Finally, there is the issue of ash characterization, utilization and/or disposal. Updraft and downdraft gasifiers produce both bottom and fly ash. Each of these ash streams has different properties making collection, characterization and utilization more challenging. Due to the larger size of the incoming wood, sandy soils from harvest and storage are more difficult to keep out of the gasifier. This can lead to operational problems in these types of gasifiers, depending on the ash separation systems employed. Because ash is removed at two locations, composite characterization of the ash is difficult. However, this characterization is helpful in determining the potential uses for the ash products. For example, if the level of leachable metals is low, the ash may be sold for land application. However, the alternative may also be true. If the levels are too high it may add costs to the ash disposal. It is important to have the ash characterization early in the project to determine its potential uses and their effect on the economic feasibility of the project.

Fluid Bed and Circulating Fluid Bed Gasifiers
Bubbling and circulating fluid bed gasifiers operate by maintaining a highly turbulent mixing zone for the gasification reactions. Air, oxygen or steam can be used to control the gasification conditions, including the bed velocities. Circulating a fraction of the fluidized materials assists the steady-state conditions in the fluid bed and allows for some bottom-ash removal. The majority of the ash is carried out the top of the gasifier in the circulating systems and all the ash is carried out in bubbling bed systems.

The fluidized nature of these gasifiers requires the size of the feedstock to be much smaller than for fixed-bed gasifiers. For example, wood chips need to be sized to less than three-quarters of an inch. This allows more sands and soil material to be separated prior to being fed to the gasifier, minimizing the carry-over of sandy particulates. Corn stover, especially corn cobs, is projected as a promising feedstock for these types of gasifiers. An example of this system is Frontline BioEnergy LLC's fluid bed gasifier at Chippewa Valley Ethanol Co. in Benson, Minn.

The synthesis gas from fluid bed systems is well-suited for combustion applications, similar to updraft/downdraft units. The synthesis gas, with some clean-up of tars and potentially desulfurization, can be used for thermochemical conversion to alcohols.

Entrained Flow Gasifiers
Entrained flow gasifiers are more complex systems requiring even smaller particle size and, thus, lower moisture content than fixed- or fluid-bed systems. This additional up-front processing produces a higher quality synthesis gas better suited for thermochemical conversion to methanol, ethanol and/or butanol. The gasifier can operate on dried, finely ground corn stover, but also other biomass, such as wood or other crop residues. Particle sizes can range to as low as minus 200 mesh. This biomass converter system is proposed for Range Fuels Inc.'s planned ethanol plant in Treutlen County, Ga.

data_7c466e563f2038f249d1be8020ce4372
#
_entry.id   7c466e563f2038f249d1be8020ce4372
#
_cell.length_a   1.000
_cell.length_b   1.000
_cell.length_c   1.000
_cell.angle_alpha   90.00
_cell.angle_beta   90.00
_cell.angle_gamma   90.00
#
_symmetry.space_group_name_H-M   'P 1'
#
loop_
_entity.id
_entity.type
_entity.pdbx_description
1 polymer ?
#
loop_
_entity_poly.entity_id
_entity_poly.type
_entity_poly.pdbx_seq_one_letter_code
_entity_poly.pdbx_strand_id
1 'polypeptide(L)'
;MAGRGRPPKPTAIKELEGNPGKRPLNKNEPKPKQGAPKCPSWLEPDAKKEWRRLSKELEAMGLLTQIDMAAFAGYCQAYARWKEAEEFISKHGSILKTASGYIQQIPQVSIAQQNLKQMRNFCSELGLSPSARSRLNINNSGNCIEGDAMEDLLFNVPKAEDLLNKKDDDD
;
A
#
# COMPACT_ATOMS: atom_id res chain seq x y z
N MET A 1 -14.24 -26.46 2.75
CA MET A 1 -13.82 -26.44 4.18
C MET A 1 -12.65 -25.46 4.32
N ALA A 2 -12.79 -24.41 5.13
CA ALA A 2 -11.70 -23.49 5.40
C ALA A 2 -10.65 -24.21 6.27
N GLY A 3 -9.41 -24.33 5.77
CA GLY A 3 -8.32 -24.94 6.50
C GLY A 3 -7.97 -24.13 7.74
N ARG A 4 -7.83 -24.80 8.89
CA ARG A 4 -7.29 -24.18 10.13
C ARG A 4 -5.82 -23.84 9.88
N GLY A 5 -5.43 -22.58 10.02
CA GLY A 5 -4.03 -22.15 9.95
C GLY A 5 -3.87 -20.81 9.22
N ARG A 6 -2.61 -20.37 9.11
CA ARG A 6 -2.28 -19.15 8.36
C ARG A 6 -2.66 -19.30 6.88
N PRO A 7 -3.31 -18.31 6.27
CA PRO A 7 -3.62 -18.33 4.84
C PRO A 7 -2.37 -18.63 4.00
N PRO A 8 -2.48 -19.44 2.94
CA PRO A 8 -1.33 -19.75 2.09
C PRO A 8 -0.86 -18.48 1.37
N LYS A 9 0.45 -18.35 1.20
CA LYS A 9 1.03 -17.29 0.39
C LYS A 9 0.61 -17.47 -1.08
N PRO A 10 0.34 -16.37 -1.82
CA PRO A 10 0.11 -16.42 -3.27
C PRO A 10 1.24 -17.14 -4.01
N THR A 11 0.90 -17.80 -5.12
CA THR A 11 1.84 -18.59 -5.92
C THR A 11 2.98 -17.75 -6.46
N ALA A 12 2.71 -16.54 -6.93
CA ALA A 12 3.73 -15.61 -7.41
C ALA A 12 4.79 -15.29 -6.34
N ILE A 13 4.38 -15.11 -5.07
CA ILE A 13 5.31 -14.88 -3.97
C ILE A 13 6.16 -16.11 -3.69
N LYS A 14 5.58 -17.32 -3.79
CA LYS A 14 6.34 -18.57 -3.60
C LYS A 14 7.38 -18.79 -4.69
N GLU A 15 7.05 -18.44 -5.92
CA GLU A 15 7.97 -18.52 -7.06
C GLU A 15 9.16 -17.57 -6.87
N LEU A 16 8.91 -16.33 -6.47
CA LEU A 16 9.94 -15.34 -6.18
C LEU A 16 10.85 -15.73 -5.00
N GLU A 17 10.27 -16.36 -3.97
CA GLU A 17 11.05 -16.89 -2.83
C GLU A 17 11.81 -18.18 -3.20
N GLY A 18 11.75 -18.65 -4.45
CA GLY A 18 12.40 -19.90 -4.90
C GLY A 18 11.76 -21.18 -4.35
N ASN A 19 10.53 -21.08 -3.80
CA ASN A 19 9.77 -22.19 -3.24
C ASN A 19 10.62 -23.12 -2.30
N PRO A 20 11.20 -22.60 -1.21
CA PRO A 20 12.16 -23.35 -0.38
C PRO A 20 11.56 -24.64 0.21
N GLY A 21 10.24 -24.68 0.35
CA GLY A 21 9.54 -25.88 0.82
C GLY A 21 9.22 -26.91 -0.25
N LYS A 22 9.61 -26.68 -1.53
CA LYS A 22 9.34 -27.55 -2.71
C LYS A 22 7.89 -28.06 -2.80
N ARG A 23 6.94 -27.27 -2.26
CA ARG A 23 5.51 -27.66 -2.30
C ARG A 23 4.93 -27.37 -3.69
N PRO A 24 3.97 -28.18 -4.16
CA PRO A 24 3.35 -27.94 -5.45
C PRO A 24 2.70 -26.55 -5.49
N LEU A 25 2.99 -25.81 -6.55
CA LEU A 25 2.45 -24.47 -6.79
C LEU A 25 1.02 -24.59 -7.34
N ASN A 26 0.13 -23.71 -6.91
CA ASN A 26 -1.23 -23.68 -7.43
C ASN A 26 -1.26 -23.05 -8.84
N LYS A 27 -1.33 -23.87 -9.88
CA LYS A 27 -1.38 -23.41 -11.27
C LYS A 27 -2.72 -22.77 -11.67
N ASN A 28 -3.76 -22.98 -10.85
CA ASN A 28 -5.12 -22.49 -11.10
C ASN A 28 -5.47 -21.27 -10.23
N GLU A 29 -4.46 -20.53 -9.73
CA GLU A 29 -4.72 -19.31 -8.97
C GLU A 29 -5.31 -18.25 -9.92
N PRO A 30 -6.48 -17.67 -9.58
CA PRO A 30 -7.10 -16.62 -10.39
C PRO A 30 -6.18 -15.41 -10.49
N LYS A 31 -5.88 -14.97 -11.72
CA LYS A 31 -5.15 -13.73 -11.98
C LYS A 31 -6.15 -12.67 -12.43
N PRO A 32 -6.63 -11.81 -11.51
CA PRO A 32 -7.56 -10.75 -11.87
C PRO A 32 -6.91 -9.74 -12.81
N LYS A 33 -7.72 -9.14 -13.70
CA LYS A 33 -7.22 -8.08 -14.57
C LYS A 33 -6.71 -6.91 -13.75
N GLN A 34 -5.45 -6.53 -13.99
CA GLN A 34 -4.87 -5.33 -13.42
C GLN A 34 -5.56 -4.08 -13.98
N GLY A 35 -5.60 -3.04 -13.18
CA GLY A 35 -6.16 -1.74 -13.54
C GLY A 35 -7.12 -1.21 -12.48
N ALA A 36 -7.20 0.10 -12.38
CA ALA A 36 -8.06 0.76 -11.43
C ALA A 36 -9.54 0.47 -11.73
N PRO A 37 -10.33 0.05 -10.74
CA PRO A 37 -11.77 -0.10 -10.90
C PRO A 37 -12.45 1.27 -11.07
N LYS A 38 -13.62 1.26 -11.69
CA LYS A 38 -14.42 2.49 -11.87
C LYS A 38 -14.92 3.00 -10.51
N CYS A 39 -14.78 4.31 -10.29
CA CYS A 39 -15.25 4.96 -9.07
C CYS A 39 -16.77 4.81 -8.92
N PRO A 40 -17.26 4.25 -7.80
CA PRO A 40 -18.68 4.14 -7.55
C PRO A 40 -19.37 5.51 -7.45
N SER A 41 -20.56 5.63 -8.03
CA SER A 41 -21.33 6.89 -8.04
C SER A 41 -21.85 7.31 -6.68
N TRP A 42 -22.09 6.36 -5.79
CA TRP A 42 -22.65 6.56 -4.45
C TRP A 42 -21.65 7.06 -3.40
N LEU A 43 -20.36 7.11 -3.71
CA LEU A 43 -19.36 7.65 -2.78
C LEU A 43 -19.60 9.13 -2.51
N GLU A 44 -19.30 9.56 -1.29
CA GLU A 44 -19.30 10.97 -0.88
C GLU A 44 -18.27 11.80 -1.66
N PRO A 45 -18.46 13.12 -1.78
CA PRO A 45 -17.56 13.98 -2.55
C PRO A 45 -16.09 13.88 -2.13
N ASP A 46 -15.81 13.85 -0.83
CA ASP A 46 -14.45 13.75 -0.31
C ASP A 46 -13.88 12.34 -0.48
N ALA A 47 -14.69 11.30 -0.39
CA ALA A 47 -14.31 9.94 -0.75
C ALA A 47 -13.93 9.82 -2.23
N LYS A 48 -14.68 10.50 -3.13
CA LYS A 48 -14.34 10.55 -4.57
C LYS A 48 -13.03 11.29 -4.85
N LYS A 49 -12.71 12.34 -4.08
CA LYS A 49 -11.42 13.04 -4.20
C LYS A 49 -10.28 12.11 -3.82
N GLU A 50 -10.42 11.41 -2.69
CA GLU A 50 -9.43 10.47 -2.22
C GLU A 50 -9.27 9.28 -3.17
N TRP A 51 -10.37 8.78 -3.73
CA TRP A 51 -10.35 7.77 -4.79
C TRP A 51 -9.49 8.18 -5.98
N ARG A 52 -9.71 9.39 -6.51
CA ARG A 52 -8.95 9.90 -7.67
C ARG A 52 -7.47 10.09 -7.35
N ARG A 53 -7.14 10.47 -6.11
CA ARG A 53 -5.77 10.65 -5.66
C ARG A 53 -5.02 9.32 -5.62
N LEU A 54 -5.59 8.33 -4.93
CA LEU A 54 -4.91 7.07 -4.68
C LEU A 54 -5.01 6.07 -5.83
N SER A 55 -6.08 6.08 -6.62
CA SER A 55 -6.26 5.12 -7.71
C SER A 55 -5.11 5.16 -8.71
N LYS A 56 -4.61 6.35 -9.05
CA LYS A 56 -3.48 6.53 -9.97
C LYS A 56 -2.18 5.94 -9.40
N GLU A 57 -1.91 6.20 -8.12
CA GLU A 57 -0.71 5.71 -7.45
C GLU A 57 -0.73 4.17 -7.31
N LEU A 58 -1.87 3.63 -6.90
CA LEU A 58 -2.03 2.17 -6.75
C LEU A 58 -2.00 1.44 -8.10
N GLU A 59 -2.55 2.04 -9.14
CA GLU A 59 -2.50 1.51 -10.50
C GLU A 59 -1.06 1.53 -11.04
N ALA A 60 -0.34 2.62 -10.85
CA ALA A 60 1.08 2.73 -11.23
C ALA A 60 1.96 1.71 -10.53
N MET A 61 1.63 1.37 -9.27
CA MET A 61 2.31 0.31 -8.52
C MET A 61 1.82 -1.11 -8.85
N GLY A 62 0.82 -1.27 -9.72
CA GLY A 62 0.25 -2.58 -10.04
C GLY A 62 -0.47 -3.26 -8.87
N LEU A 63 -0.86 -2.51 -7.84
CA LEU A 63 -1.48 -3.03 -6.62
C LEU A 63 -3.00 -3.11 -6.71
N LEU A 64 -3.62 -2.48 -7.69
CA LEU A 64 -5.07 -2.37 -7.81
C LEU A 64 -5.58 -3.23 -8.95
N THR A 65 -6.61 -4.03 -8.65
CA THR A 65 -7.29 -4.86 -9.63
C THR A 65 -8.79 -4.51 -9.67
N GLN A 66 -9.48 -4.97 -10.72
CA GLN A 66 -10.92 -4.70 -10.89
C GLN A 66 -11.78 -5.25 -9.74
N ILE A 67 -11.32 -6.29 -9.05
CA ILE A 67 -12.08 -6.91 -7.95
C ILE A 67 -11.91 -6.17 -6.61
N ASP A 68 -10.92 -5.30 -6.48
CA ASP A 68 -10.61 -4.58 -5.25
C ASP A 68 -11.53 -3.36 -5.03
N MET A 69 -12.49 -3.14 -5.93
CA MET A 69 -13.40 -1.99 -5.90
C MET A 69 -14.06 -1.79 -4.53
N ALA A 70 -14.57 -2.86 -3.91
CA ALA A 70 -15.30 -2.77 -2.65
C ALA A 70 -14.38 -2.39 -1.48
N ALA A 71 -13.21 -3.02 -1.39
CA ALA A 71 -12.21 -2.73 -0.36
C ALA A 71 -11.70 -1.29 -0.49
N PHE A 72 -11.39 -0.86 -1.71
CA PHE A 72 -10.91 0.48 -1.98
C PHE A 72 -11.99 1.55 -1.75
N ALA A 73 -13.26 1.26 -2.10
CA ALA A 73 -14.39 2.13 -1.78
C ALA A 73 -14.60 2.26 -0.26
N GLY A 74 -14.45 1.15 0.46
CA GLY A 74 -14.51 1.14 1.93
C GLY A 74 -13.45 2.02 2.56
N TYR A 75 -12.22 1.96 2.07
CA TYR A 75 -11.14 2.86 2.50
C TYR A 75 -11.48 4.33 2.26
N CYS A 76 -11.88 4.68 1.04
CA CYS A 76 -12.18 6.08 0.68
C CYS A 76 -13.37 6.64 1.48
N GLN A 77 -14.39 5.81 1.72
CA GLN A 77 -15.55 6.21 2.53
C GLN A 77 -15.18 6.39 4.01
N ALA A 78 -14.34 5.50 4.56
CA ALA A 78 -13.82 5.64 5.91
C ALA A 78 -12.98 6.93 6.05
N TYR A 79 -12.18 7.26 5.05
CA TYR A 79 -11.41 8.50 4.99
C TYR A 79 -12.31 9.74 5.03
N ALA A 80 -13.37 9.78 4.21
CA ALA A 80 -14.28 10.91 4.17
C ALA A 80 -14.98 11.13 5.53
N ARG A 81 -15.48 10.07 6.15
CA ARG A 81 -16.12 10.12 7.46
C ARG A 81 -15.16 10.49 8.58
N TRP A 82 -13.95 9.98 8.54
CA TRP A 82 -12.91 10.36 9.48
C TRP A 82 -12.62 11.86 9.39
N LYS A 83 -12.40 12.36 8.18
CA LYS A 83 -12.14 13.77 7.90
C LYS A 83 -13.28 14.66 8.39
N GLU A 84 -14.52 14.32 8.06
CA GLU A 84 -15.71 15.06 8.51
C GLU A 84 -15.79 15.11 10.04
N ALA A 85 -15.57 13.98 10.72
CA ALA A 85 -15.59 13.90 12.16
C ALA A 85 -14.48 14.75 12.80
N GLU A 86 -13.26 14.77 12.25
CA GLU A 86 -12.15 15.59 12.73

With the drying and fine milling necessary for these systems, additional emission sources are generated. The drying emissions will need to be controlled or integrated into other process operations to prevent uncontrolled VOCs from being emitted to the atmosphere. Baghouse control will be required for the milling. For optimum milling and gasifier performance, the process will benefit from further sands/soils removal prior to these operations. By producing a higher quality synthesis gas, thermochemical conversion to alcohols is projected to be very efficient at a commercial scale.

Summary
There are many advantages to utilizing gasifiers as part of ethanol production facilities. Biomass feedstock is cleaner, renewable and less expensive than traditional solid fossil fuels, and synthesis gas from gasifiers can be converted into alcohols to supplement corn- or sugar-based ethanol production. However, with each type of gasification process, there are also environmental and regulatory considerations. Additional particulate and VOC controls may need to be integrated into current ethanol plant or new gasification/combustion design to mitigate emissions. The ash byproducts of gasification may prove difficult to collect and characterize, and can cause operational issues. Future research and development will pave the way for biomass gasification to become more environmentally compliant and commercially viable.

Todd A. Potas, PE, QEP, is a principal at Natural Resource Group LLC and manages air quality and environmental services for the ethanol industry. Reach him at (612) 347-6789 or www.nrg-llc.com.